Lord Macdonald QC criticises local CPS officials for dropping pursuit of charges without consulting headquarters, helping Labour peer escape prosecution
A former director of public prosecutions has criticised Crown Prosecution Service officials for failing to present him with new evidence in 2007 of the Labour peer Lord Janner’s alleged abuse of children.
Lord Macdonald QC said that instead of passing on allegations of serious sexual offences against Janner, local CPS officials in Leicestershire dropped the pursuit of charges without consulting headquarters in London.
His comments shed more light on how Janner escaped prosecution for eight years, following a third police inquiry into claims that he abused a number of young boys.
Campaigners for abused victims claim there has been an establishment coverup for more than 25 years that has helped Janner escape prosecution.
In a statement, Macdonald said: “It is a matter of great regret that I was never informed of the existence of this case in 2007. If it had been referred to me, I would certainly have given it my close and robust personal attention.
“The grave failure on the part of the local CPS lawyers to refer this case to headquarters is no doubt one of the matters that Sir Richard Henriques will be looking at in his review of these cases.”
Police are threatening an unprecedented judicial review of the decision by the current DPP, Alison Saunders, not to charge Janner with child abuse. Officers are pursuing other alleged paedophiles who gathered around children’s homes at the same time, it was confirmed on Friday.
Officers from Leicestershire police believe that Janner was one of a number of alleged abusers visiting the county’s institutions in the 1970s and 1980s.
Inquiries continued as Ed Miliband spoke for the first time about his shock at the allegations against the MP for Leicester West, who was elevated to the Lords under Tony Blair’s government. Miliband called for victims to give evidence to an independent inquiry set up by the DPP.
Janner allegedly used his position as an MP and campaigner for children to abuse vulnerable young boys at a local children’s home in the 1960s, 1970s and 1980s.
Saunders issued a startling statement on Thursday in which she said there was enough evidence to charge Janner with 22 sex offences, but that he was now too sick to stand trial.
Saunders blamed failings within her own department and the police for the collapse of three previous inquiries into the former MP for Leicester West. Her decision was branded perverse by police, who are threatening legal action to overturn it.
Police confirmed on Friday that Operation Enamel, the investigation into child abuse, would continue, but declined to comment on whether the force was pursuing other high-profile individuals including politicians.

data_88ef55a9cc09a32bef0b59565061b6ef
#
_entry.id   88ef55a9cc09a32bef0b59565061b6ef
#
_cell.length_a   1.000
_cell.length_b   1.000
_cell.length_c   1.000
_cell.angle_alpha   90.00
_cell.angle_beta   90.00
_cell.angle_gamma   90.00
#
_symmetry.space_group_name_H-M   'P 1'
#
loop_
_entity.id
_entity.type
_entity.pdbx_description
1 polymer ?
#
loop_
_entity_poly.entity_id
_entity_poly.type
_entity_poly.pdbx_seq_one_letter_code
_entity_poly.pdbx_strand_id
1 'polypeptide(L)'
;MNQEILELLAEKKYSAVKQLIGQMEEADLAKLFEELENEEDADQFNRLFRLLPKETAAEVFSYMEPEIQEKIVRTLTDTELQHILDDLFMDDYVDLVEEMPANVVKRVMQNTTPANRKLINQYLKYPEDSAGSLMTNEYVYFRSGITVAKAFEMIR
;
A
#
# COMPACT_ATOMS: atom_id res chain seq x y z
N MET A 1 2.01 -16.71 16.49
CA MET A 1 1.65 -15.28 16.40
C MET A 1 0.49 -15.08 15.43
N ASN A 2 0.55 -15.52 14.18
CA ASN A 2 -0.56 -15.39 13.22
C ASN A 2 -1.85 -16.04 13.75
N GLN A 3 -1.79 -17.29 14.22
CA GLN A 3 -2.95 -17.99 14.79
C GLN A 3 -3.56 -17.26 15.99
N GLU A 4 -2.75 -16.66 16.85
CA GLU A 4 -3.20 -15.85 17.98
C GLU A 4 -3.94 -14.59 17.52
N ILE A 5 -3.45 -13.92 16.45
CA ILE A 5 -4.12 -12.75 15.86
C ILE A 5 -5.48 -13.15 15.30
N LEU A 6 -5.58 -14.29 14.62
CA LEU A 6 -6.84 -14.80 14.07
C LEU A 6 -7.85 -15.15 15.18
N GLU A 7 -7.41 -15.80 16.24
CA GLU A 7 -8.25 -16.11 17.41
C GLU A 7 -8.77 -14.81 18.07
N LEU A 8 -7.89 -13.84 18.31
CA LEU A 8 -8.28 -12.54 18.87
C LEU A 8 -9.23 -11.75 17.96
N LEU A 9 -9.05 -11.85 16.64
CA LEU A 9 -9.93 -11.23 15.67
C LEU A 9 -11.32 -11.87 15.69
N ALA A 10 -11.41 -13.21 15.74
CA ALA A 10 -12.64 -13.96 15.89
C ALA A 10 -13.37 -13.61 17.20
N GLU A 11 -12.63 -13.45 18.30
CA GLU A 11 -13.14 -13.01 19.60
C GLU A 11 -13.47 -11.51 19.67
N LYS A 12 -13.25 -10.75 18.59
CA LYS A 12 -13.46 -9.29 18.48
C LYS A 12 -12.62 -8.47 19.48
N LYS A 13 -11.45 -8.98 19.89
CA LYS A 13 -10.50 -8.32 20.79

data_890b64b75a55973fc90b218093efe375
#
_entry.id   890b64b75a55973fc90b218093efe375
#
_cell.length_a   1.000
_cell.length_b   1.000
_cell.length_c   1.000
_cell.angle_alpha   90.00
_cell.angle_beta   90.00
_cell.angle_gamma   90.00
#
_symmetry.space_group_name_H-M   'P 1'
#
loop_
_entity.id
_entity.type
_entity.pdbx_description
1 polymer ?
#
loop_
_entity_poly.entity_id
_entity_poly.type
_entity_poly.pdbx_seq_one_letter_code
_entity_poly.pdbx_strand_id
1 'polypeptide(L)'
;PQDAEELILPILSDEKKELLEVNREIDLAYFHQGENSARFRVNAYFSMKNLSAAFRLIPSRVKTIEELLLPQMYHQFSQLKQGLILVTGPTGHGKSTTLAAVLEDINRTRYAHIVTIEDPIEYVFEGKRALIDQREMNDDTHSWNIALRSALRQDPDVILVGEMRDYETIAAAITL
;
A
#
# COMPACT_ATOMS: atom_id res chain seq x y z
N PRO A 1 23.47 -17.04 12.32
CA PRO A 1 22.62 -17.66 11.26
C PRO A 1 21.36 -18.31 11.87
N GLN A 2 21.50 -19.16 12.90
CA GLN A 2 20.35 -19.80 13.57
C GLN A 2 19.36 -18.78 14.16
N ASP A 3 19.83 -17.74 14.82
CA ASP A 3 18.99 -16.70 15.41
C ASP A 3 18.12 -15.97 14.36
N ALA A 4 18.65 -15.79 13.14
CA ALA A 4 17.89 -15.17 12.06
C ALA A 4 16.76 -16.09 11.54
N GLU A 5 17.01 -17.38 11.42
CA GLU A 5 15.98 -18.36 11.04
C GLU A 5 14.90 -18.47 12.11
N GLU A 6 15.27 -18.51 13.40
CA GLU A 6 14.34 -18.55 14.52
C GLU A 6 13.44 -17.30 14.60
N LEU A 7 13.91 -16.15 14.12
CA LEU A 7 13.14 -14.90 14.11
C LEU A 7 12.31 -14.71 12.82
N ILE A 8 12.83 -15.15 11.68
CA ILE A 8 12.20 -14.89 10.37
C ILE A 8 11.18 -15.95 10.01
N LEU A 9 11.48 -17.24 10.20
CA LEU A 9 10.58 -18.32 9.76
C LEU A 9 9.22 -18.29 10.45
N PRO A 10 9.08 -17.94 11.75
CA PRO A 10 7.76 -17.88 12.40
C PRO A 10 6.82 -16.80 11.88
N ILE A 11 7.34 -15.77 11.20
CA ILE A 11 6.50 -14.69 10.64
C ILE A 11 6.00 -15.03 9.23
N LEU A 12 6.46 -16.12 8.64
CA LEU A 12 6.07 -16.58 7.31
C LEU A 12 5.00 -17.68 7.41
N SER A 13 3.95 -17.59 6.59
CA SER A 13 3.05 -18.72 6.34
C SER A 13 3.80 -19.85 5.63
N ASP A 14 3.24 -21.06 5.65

Asst Ch Con Roger Bannister said in a statement: “This man is not the only individual being investigated by Operation Enamel and our determination to bring others to justice is undaunted.”
Saunders overruled the lead counsel, Eleanor Laws QC, who had recommended that Janner should be charged. The expert in child sex abuse cases wrote an advice note in November on why a prosecution was in the public interest.
A Crown Prosecution Service spokeswoman said it was usual for the DPP to take advice, but the ultimate decision was hers to take.
Janner could face a huge legal bill as his alleged victims explore launching compensations claims to allow them to have their day in court. At least one of the 25 alleged victims who gave evidence to the police investigation has already instructed lawyers to sue Janner and Leicestershire county council, which ran the children’s home where he was allegedly abused between 1981 and 1988.
Peter Garsden, the president of the Association of Child Abuse Lawyers and a partner at the firm Quality Solicitors Abney Garsden, which represents the alleged victim, said the allegations were of “the most extreme abuse”.
The man’s civil claim was now “full steam ahead” following the abrupt end of the criminal investigation on Thursday, Garsden said. “This is the only way the alleged victims in this case are going to get some sort of justice.”
Liz Dux, of the law firm Slater & Gordon, which represents 168 victims of Jimmy Savile and 10 of the former Rochdale MP Cyril Smith, said Janner could now be liable to pay sizeable compensation sums to his alleged victims. Civil redress was their logical next step, she said.
The men who made complaints of abuse at the hands of Janner have been supported throughout the police investigation by specialist charities. One of the those involved, First Step in Leicester, offers free and confidential face-to-face counselling sessions for male victims of abuse.
Cas, from First Step said: “Our main concern now is making sure we continue to be here for people for the foreseeable future and that we continue to support them and other people who come forward.”
Janner was suspended from the Labour party on Thursday, but will remain a peer.
Labour officials contacted Leicestershire police last year about the Janner inquiry, but were given little information about the seriousness of the claims against him, a party source said.
Miliband, speaking at the launch of the party’s manifesto for young people, said: “I am shocked by the allegations, and my heart goes out to the victims … It is incredibly important that the victims speak to the child abuse inquiry so that they at least get the chance to have their say.”
Janner and his family strongly deny the allegations against him.
First Step Leicester has a helpline for survivors of child abuse in Leicestershire and Rutland seeking support. The number is 07581 568144.
Source: The Guardian